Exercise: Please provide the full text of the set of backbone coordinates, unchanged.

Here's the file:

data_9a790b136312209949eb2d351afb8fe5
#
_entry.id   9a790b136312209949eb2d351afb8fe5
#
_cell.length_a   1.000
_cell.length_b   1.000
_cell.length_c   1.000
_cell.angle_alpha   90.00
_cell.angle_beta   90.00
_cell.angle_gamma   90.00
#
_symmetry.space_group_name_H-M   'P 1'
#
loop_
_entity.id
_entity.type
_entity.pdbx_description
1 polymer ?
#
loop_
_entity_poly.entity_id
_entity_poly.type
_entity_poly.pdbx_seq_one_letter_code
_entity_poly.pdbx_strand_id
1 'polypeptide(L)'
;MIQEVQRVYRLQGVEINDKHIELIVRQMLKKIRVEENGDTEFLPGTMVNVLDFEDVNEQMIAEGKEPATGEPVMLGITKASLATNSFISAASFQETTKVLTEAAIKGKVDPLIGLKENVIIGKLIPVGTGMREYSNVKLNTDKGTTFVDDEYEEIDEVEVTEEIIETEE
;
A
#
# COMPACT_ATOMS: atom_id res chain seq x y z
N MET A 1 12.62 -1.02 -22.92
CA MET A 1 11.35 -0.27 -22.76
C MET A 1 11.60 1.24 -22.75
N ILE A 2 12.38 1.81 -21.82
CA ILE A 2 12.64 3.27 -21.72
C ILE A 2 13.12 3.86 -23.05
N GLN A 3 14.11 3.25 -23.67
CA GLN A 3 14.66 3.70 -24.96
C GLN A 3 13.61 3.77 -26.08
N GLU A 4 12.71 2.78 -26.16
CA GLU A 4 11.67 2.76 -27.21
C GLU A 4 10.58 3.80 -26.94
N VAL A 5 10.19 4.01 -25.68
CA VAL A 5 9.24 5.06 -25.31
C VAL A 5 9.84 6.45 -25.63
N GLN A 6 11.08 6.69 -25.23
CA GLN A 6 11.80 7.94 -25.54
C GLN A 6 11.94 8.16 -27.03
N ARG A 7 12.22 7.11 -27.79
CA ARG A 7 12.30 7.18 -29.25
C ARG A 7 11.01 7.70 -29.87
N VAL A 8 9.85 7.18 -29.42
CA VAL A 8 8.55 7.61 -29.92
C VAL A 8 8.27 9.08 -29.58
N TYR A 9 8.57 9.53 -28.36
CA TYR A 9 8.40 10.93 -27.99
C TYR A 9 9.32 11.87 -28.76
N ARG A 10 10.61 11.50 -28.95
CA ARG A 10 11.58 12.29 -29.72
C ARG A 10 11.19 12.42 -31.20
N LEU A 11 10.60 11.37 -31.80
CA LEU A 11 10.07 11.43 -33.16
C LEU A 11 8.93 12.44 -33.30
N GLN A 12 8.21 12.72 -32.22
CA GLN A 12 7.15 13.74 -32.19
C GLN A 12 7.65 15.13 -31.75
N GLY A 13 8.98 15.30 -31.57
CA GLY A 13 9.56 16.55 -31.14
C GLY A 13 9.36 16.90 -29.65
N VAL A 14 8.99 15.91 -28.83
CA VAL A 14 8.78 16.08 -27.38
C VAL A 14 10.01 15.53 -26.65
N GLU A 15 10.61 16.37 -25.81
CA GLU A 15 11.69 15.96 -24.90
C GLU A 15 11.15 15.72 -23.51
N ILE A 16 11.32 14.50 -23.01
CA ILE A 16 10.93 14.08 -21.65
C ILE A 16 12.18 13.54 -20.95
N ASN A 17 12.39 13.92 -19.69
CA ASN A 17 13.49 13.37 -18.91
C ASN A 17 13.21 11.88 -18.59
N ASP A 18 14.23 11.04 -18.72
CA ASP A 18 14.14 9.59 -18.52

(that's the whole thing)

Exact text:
data_9a790b136312209949eb2d351afb8fe5
#
_entry.id   9a790b136312209949eb2d351afb8fe5
#
_cell.length_a   1.000
_cell.length_b   1.000
_cell.length_c   1.000
_cell.angle_alpha   90.00
_cell.angle_beta   90.00
_cell.angle_gamma   90.00
#
_symmetry.space_group_name_H-M   'P 1'
#
loop_
_entity.id
_entity.type
_entity.pdbx_description
1 polymer ?
#
loop_
_entity_poly.entity_id
_entity_poly.type
_entity_poly.pdbx_seq_one_letter_code
_entity_poly.pdbx_strand_id
1 'polypeptide(L)'
;MIQEVQRVYRLQGVEINDKHIELIVRQMLKKIRVEENGDTEFLPGTMVNVLDFEDVNEQMIAEGKEPATGEPVMLGITKASLATNSFISAASFQETTKVLTEAAIKGKVDPLIGLKENVIIGKLIPVGTGMREYSNVKLNTDKGTTFVDDEYEEIDEVEVTEEIIETEE
;
A
#
# COMPACT_ATOMS: atom_id res chain seq x y z
N MET A 1 12.62 -1.02 -22.92
CA MET A 1 11.35 -0.27 -22.76
C MET A 1 11.60 1.24 -22.75
N ILE A 2 12.38 1.81 -21.82
CA ILE A 2 12.64 3.27 -21.72
C ILE A 2 13.12 3.86 -23.05
N GLN A 3 14.11 3.25 -23.67
CA GLN A 3 14.66 3.70 -24.96
C GLN A 3 13.61 3.77 -26.08
N GLU A 4 12.71 2.78 -26.16
CA GLU A 4 11.67 2.76 -27.21
C GLU A 4 10.58 3.80 -26.94
N VAL A 5 10.19 4.01 -25.68
CA VAL A 5 9.24 5.06 -25.31
C VAL A 5 9.84 6.45 -25.63
N GLN A 6 11.08 6.69 -25.23
CA GLN A 6 11.80 7.94 -25.54
C GLN A 6 11.94 8.16 -27.03
N ARG A 7 12.22 7.11 -27.79
CA ARG A 7 12.30 7.18 -29.25
C ARG A 7 11.01 7.70 -29.87
N VAL A 8 9.85 7.18 -29.42
CA VAL A 8 8.55 7.61 -29.92
C VAL A 8 8.27 9.08 -29.58
N TYR A 9 8.57 9.53 -28.36
CA TYR A 9 8.40 10.93 -27.99
C TYR A 9 9.32 11.87 -28.76
N ARG A 10 10.61 11.50 -28.95
CA ARG A 10 11.58 12.29 -29.72
C ARG A 10 11.19 12.42 -31.20
N LEU A 11 10.60 11.37 -31.80
CA LEU A 11 10.07 11.43 -33.16
C LEU A 11 8.93 12.44 -33.30
N GLN A 12 8.21 12.72 -32.22
CA GLN A 12 7.15 13.74 -32.19
C GLN A 12 7.65 15.13 -31.75
N GLY A 13 8.98 15.30 -31.57
CA GLY A 13 9.56 16.55 -31.14
C GLY A 13 9.36 16.90 -29.65
N VAL A 14 8.99 15.91 -28.83
CA VAL A 14 8.78 16.08 -27.38
C VAL A 14 10.01 15.53 -26.65
N GLU A 15 10.61 16.37 -25.81
CA GLU A 15 11.69 15.96 -24.90
C GLU A 15 11.15 15.72 -23.51
N ILE A 16 11.32 14.50 -23.01
CA ILE A 16 10.93 14.08 -21.65
C ILE A 16 12.18 13.54 -20.95
N ASN A 17 12.39 13.92 -19.69
CA ASN A 17 13.49 13.37 -18.91
C ASN A 17 13.21 11.88 -18.59
N ASP A 18 14.23 11.04 -18.72
CA ASP A 18 14.14 9.59 -18.52